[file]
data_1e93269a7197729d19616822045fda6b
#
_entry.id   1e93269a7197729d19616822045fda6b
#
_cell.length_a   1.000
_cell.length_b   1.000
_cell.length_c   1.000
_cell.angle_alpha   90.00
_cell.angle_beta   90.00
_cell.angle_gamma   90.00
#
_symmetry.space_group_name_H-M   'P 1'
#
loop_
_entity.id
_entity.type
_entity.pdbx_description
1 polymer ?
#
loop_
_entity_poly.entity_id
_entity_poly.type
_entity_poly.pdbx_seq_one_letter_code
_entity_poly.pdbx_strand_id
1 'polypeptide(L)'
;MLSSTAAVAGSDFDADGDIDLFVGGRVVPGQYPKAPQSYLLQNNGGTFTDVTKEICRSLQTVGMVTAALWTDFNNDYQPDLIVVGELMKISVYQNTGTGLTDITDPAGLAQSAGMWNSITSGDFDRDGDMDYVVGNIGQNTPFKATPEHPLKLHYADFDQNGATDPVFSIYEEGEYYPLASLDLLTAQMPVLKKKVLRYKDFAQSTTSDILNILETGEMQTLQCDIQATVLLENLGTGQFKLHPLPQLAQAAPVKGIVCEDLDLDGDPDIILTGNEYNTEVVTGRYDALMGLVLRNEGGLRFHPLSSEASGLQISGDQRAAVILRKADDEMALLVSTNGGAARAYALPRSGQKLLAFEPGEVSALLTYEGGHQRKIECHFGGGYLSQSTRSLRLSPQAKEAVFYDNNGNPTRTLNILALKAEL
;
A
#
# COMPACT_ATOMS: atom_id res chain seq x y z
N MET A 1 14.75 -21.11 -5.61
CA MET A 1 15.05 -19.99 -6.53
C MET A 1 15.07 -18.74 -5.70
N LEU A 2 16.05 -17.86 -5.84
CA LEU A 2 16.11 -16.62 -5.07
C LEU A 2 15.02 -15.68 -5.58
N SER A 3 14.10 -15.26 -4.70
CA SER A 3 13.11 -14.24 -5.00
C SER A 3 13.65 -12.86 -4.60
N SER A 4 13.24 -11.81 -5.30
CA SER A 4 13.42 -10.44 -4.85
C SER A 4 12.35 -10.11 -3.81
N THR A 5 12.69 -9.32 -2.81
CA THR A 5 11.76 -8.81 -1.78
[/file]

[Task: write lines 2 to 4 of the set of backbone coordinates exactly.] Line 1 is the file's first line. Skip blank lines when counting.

#
_entry.id   1e93269a7197729d19616822045fda6b
#